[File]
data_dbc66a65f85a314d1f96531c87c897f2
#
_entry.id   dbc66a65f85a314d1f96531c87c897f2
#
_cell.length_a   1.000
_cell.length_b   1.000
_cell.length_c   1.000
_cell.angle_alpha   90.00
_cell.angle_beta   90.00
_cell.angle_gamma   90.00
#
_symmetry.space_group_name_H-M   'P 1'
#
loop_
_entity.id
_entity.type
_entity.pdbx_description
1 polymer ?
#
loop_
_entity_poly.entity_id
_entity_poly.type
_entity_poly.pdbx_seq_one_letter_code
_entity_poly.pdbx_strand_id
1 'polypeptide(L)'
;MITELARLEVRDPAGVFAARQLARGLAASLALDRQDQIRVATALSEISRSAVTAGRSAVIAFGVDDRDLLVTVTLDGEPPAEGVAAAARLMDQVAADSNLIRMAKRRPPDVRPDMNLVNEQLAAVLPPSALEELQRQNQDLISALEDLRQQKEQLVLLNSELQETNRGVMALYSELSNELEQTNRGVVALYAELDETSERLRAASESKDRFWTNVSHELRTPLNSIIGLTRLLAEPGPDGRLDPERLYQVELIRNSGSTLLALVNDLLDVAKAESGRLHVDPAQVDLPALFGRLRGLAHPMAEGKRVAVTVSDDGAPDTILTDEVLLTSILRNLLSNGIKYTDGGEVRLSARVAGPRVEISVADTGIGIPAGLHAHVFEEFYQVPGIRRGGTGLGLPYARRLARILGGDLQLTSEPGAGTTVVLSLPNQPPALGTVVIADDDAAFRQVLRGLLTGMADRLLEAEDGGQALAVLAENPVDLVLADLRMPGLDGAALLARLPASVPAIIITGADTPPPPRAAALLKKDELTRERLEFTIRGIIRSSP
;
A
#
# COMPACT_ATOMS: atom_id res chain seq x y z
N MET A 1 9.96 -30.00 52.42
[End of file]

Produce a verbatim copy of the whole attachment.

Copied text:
data_dbc66a65f85a314d1f96531c87c897f2
#
_entry.id   dbc66a65f85a314d1f96531c87c897f2
#
_cell.length_a   1.000
_cell.length_b   1.000
_cell.length_c   1.000
_cell.angle_alpha   90.00
_cell.angle_beta   90.00
_cell.angle_gamma   90.00
#
_symmetry.space_group_name_H-M   'P 1'
#
loop_
_entity.id
_entity.type
_entity.pdbx_description
1 polymer ?
#
loop_
_entity_poly.entity_id
_entity_poly.type
_entity_poly.pdbx_seq_one_letter_code
_entity_poly.pdbx_strand_id
1 'polypeptide(L)'
;MITELARLEVRDPAGVFAARQLARGLAASLALDRQDQIRVATALSEISRSAVTAGRSAVIAFGVDDRDLLVTVTLDGEPPAEGVAAAARLMDQVAADSNLIRMAKRRPPDVRPDMNLVNEQLAAVLPPSALEELQRQNQDLISALEDLRQQKEQLVLLNSELQETNRGVMALYSELSNELEQTNRGVVALYAELDETSERLRAASESKDRFWTNVSHELRTPLNSIIGLTRLLAEPGPDGRLDPERLYQVELIRNSGSTLLALVNDLLDVAKAESGRLHVDPAQVDLPALFGRLRGLAHPMAEGKRVAVTVSDDGAPDTILTDEVLLTSILRNLLSNGIKYTDGGEVRLSARVAGPRVEISVADTGIGIPAGLHAHVFEEFYQVPGIRRGGTGLGLPYARRLARILGGDLQLTSEPGAGTTVVLSLPNQPPALGTVVIADDDAAFRQVLRGLLTGMADRLLEAEDGGQALAVLAENPVDLVLADLRMPGLDGAALLARLPASVPAIIITGADTPPPPRAAALLKKDELTRERLEFTIRGIIRSSP
;
A
#
# COMPACT_ATOMS: atom_id res chain seq x y z
N MET A 1 9.96 -30.00 52.42